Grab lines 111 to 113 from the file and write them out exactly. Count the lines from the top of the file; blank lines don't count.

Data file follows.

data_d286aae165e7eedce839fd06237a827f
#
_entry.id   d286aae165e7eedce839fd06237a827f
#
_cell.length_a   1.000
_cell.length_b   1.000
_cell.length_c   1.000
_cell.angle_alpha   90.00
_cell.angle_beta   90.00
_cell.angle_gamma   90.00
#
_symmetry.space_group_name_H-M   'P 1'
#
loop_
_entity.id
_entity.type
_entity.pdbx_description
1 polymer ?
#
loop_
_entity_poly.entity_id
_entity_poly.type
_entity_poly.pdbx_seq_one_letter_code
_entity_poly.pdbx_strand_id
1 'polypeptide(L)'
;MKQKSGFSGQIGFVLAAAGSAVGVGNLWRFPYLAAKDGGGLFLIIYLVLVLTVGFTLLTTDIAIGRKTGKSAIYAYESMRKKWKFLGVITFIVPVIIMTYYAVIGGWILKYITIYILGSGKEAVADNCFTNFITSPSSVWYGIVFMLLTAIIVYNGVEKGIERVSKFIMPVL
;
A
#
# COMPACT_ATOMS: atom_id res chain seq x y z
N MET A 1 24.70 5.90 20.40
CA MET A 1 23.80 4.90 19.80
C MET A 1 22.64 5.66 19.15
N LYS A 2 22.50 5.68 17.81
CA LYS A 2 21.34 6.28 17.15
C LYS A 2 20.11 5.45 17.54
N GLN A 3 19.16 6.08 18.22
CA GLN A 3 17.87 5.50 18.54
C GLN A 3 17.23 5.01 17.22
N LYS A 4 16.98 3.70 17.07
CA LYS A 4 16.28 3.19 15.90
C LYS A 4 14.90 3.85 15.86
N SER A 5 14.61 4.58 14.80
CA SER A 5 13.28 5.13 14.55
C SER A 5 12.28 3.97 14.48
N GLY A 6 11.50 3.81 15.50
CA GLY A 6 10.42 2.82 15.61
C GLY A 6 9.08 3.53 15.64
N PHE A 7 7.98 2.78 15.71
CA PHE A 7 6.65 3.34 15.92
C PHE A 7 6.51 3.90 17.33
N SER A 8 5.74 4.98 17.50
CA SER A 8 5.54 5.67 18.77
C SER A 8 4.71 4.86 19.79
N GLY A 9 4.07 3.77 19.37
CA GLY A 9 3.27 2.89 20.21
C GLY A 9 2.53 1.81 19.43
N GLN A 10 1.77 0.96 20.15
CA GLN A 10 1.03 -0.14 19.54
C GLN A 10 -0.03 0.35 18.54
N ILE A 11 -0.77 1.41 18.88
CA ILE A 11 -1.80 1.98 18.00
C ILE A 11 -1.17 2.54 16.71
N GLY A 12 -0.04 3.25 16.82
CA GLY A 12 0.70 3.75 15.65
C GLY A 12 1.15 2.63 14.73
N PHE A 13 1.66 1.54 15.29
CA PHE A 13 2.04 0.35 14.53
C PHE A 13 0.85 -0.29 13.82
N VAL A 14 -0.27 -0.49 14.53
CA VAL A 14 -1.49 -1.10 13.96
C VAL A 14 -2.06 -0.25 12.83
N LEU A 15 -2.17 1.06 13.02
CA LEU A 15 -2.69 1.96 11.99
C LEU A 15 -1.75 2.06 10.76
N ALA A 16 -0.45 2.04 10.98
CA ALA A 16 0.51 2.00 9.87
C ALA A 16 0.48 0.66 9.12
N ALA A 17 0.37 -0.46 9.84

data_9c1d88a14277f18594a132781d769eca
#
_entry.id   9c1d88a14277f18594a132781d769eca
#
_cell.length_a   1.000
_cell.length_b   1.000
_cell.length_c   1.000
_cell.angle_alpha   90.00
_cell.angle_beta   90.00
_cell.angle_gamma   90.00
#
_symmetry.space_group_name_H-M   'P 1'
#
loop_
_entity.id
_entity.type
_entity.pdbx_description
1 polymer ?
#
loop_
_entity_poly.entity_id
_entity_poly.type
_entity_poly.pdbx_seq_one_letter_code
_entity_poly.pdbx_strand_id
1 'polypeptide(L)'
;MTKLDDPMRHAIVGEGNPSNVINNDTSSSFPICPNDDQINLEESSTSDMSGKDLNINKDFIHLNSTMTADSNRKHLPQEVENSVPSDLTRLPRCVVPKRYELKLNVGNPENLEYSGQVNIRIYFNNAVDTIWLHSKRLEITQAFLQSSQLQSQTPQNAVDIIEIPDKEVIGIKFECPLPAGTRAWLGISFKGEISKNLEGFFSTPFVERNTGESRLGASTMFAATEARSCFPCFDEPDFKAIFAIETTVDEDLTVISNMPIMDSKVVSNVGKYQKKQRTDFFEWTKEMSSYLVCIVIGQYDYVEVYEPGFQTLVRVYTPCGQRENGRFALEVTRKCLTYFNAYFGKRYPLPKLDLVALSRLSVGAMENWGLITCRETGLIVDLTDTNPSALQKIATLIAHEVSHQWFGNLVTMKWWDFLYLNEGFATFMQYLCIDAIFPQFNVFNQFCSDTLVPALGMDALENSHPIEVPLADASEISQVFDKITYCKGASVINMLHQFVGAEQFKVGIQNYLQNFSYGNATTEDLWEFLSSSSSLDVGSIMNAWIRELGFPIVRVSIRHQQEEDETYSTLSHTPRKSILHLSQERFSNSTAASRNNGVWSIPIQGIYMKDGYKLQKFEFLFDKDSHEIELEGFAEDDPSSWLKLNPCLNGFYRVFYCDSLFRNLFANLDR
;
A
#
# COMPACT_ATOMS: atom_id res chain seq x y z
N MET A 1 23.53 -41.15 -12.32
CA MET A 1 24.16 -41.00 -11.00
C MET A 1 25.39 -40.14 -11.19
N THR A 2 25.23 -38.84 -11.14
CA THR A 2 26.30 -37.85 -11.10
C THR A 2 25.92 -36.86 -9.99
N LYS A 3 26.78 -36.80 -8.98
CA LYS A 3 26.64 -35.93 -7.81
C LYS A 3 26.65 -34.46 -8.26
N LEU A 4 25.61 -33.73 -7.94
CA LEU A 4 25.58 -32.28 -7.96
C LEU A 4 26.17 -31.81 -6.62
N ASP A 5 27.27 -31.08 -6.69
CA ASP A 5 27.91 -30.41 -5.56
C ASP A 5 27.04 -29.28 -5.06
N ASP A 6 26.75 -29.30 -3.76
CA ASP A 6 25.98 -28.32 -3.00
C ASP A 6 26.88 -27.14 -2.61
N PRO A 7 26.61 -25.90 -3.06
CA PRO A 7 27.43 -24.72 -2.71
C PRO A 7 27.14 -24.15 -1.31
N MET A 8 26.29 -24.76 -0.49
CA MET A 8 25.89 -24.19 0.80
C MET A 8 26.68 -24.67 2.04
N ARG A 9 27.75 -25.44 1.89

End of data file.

CA MET A 1 24.16 -41.00 -11.00
C MET A 1 25.39 -40.14 -11.19
N THR A 2 25.23 -38.84 -11.14